In part 1 we used auto-correlation to adjust the hadcrut4v2 global temperature data to remove the influence of the ADO that are assumed to be not germane to the climate sensitivity to CO2. The result was the adjusted dataset plotted below.
If we look at the auto-correlation of this data, we see evidence of a remaining periodicity.
Proceeding as before, we remove this periodicity resulting in the the doubly adjusted data shown below.
The remaining spectral peaks are statistically insignificant. We’ll test the significance of the periodicity removed thus far in part 3. The plot below shows A1 and A2 plotted with the uncorrected data with Gaussian filtering (r=6) applied for de-noising.
Comparing A1 to the uncorrected plot, it is evident that the ADO accounts for the cooling evident in the late nineteenth century, the rapid rise in temperatures in the first 40 years if the twentieth century, and the cooling era between 1940 -1975. It also accounts for the rapidity of the rise in temperatures of the last 25 year of the twentieth century when global warming became a concern as well as the recent flattening of temperatures experienced during the so called “pause”.
The scattergrams below compare the raw, adjusted (A1), and double adjusted (A2) to the CO2 data obtained from here, which concatenates the data from the Law Dome ice core reconstruction with the direct observations from the Mauna Loa observatory plotted in the lower right panel.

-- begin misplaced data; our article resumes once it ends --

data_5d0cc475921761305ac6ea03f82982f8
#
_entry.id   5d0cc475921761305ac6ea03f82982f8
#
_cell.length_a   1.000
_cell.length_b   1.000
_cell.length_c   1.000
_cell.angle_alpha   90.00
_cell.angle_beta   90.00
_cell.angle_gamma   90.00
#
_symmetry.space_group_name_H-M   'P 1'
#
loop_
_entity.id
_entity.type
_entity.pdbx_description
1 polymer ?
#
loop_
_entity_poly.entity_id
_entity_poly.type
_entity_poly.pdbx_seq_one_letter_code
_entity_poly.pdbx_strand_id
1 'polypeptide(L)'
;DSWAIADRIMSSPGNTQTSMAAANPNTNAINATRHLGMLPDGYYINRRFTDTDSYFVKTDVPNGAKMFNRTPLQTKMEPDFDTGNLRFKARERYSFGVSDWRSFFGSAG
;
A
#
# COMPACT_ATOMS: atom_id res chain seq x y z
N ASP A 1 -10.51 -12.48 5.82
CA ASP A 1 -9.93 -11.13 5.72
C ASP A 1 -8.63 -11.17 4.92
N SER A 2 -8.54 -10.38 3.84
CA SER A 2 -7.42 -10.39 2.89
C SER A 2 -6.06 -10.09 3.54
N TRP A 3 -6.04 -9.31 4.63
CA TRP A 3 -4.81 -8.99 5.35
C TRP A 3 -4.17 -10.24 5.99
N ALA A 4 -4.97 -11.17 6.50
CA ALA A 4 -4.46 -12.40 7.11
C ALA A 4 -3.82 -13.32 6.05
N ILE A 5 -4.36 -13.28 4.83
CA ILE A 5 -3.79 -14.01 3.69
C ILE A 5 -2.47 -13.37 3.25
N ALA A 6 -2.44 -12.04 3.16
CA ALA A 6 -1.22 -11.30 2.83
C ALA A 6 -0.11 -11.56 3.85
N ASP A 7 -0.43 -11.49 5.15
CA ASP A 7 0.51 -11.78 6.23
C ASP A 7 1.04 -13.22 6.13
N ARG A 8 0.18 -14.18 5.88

The three datasets show a similar pattern- little correlation until the CO2 concentration exceeds 300 ppm, then the expected roughly logarithmic relationship. Comparing the A1 and A2 plots, it appears the final adjustment removed some low concentration correlation. If we examine the PSD of the de-trended CO2 plot we can see why.
The spectral peak the same frequency detected in the final adjustment above. Thus the 88 year “periodicity” is actually a response of the climate to the variation in CO2. We reject A2 in favor of A1.
In order to avoid biasing the estimation of climate sensitivity, we must avoid the zero-slope segment where no correlation is exhibited (i.e concentrations below 295 ppm) and add a positive offset to the temperature data such that all points are well above zero. We remove this offset from the fit equation after performing the OLE regression. This only effects the reference concentration corresponding to the zero anomaly temperature and does not impact the sensitivity. The OLE logarithmic fit to the data (Ta=2.83ln(x/246.278)-0.809 where x is the Co2 concentration in ppm) is shown in the plot below.
The transient sensitivity to 2x CO2 is then calculated as 2.83*ln(2)= 1.96 degrees C .